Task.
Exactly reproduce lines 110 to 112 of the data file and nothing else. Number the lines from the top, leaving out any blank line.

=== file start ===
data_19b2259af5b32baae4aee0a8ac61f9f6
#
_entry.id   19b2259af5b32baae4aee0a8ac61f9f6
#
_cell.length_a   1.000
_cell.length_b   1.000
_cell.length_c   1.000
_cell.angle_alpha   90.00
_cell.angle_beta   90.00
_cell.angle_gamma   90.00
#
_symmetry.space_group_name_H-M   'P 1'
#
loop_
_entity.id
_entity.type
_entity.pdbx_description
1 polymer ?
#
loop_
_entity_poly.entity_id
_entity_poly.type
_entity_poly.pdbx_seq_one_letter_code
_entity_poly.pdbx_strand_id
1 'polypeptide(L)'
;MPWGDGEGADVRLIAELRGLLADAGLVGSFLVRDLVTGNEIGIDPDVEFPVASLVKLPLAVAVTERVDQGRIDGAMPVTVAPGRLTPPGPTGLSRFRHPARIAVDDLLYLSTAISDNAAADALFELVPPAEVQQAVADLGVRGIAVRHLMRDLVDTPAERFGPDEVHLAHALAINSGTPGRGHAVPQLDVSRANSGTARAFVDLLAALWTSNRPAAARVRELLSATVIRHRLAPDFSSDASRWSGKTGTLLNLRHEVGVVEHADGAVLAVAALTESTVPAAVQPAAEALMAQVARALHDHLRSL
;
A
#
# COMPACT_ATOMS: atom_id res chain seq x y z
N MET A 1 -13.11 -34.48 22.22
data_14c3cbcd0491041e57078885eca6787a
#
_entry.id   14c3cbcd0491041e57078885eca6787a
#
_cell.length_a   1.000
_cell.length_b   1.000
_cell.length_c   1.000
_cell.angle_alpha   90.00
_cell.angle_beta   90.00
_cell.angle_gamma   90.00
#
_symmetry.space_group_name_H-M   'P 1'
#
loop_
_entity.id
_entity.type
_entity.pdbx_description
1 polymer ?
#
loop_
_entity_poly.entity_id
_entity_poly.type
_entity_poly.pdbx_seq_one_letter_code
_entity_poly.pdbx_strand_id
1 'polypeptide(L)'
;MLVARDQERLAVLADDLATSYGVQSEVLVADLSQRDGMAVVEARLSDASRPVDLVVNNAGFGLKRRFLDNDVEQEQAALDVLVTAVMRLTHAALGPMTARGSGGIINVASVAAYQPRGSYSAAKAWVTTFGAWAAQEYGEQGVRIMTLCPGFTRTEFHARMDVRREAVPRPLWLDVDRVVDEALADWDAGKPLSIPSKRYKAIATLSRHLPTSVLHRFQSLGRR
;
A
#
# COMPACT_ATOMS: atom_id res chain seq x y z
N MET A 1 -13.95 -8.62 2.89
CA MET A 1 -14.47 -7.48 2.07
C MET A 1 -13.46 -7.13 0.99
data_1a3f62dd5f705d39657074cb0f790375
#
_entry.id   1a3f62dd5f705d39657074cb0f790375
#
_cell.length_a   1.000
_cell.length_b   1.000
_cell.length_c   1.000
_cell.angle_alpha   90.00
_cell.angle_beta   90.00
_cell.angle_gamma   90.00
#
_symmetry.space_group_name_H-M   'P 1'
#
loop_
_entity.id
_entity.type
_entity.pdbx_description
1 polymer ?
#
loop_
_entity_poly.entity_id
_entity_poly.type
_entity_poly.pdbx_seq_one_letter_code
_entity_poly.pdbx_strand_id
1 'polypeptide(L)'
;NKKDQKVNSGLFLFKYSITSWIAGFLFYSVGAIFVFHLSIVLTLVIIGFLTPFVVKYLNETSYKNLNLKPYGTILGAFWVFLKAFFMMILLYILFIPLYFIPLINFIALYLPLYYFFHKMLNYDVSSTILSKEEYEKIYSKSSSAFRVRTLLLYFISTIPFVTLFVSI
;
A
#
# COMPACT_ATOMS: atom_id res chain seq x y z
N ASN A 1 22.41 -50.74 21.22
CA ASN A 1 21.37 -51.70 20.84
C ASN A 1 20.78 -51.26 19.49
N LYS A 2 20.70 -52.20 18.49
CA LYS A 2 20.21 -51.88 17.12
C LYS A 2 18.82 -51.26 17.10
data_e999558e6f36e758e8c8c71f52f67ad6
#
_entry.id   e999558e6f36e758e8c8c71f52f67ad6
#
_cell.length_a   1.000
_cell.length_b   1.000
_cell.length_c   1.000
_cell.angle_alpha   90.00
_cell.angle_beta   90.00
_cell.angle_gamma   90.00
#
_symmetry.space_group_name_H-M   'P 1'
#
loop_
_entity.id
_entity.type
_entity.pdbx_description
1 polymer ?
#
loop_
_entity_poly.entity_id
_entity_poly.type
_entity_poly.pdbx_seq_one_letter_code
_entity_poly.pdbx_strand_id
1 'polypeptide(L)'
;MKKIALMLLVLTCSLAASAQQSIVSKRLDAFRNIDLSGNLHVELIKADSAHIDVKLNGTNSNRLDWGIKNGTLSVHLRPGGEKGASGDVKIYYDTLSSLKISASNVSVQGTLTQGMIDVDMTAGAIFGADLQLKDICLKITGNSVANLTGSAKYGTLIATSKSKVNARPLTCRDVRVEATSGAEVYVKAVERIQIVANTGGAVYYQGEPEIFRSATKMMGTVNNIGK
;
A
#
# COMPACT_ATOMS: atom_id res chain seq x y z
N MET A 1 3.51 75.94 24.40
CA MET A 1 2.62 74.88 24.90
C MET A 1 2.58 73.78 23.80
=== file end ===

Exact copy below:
_cell.angle_gamma   90.00
#
_symmetry.space_group_name_H-M   'P 1'